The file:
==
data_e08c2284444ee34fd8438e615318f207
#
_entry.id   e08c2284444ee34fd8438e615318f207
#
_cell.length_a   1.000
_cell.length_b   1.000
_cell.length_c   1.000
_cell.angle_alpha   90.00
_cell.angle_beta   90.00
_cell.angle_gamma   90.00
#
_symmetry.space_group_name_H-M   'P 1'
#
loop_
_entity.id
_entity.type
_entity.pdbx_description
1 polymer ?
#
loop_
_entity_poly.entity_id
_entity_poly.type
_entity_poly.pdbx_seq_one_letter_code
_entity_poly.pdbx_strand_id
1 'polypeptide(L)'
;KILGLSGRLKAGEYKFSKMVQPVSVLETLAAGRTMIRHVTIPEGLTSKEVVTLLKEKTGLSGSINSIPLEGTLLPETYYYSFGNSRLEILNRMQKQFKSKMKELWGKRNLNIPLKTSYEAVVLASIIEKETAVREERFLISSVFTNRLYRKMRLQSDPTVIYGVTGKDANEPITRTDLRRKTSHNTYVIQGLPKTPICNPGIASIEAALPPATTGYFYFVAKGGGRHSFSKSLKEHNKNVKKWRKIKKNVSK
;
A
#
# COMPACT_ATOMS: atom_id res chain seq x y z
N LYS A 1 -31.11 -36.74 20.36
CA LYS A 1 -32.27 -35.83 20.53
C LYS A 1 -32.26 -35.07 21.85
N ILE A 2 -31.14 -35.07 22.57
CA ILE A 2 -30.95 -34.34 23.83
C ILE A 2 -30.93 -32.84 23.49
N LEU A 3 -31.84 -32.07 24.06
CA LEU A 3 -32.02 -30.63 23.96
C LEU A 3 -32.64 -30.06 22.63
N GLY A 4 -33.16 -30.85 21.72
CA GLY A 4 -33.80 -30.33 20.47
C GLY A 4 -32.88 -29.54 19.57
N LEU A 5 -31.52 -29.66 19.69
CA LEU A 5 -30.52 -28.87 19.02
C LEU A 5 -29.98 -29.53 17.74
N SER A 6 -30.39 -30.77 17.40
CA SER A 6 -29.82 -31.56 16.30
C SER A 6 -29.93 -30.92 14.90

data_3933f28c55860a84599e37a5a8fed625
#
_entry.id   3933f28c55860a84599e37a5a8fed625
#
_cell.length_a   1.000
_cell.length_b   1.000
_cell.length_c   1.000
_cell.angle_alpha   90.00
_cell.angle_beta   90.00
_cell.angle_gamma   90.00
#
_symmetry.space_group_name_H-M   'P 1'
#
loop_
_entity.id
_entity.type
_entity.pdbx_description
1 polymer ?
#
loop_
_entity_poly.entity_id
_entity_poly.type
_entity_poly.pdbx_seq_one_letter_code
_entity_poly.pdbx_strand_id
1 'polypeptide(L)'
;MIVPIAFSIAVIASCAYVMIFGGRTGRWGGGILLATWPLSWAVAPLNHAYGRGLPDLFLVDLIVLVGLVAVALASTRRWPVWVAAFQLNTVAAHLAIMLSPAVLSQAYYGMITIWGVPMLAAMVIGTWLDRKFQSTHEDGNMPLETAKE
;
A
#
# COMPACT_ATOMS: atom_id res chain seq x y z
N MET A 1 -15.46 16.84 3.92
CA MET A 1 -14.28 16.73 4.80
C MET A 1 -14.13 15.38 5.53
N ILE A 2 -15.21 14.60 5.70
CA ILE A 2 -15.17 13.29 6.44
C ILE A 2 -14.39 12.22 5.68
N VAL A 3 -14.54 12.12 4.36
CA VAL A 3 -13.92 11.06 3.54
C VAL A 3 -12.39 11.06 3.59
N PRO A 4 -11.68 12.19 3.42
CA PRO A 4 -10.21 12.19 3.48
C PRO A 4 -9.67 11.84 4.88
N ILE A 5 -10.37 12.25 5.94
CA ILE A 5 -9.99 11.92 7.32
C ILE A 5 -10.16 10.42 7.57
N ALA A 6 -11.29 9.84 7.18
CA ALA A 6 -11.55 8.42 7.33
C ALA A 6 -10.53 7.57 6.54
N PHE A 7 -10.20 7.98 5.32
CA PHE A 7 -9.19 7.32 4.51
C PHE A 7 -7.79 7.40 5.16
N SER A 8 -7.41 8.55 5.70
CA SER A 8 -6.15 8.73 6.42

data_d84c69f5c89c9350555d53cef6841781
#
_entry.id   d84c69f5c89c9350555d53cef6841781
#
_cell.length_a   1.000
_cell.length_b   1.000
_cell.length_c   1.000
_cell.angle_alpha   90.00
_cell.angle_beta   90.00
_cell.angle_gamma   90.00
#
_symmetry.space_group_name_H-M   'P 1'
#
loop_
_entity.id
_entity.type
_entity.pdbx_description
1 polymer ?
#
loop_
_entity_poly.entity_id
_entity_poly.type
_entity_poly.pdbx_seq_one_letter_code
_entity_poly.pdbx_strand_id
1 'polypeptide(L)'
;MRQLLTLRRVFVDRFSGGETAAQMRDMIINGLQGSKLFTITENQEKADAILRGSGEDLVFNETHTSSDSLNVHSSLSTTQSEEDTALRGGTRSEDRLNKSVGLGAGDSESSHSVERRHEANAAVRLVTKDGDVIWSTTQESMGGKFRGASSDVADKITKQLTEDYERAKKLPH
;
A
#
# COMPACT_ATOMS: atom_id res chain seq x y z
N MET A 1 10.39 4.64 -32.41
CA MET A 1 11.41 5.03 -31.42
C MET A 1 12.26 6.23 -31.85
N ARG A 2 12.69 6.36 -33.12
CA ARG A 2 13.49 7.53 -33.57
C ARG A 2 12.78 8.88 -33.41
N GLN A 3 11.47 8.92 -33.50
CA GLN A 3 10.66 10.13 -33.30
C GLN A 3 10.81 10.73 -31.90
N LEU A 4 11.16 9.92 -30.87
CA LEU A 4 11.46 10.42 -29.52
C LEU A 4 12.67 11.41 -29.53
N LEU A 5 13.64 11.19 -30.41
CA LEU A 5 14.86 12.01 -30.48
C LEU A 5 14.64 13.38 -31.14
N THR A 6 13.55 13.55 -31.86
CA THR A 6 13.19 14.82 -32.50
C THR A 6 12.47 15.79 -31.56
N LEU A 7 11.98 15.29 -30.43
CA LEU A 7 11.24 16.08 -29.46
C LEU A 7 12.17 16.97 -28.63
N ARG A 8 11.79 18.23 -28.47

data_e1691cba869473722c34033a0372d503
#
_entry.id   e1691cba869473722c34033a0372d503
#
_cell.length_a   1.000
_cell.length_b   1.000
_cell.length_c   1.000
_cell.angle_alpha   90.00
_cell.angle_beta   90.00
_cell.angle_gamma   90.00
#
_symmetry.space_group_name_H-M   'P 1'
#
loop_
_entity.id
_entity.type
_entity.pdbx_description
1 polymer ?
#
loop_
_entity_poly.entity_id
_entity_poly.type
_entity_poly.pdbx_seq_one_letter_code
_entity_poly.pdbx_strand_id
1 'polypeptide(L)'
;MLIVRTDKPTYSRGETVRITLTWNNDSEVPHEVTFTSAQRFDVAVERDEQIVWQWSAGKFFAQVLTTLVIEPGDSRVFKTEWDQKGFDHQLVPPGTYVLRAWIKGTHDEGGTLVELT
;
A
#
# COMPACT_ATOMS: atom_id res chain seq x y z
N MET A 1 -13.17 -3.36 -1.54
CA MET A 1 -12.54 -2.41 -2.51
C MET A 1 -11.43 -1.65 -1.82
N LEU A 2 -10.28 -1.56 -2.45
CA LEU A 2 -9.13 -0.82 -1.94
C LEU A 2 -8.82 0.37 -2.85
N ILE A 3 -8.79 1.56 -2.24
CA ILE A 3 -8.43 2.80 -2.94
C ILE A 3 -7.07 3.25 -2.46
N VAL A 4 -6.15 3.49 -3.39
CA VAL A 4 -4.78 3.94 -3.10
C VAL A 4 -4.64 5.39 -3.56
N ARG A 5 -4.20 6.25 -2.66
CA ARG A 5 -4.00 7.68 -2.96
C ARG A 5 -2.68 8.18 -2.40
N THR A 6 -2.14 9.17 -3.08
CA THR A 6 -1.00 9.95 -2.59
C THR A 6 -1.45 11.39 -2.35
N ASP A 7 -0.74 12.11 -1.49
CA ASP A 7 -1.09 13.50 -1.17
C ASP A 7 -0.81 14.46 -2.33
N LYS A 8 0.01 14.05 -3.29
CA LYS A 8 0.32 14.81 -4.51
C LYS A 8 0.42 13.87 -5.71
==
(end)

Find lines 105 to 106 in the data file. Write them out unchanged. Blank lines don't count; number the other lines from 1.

#
_cell.length_a   1.000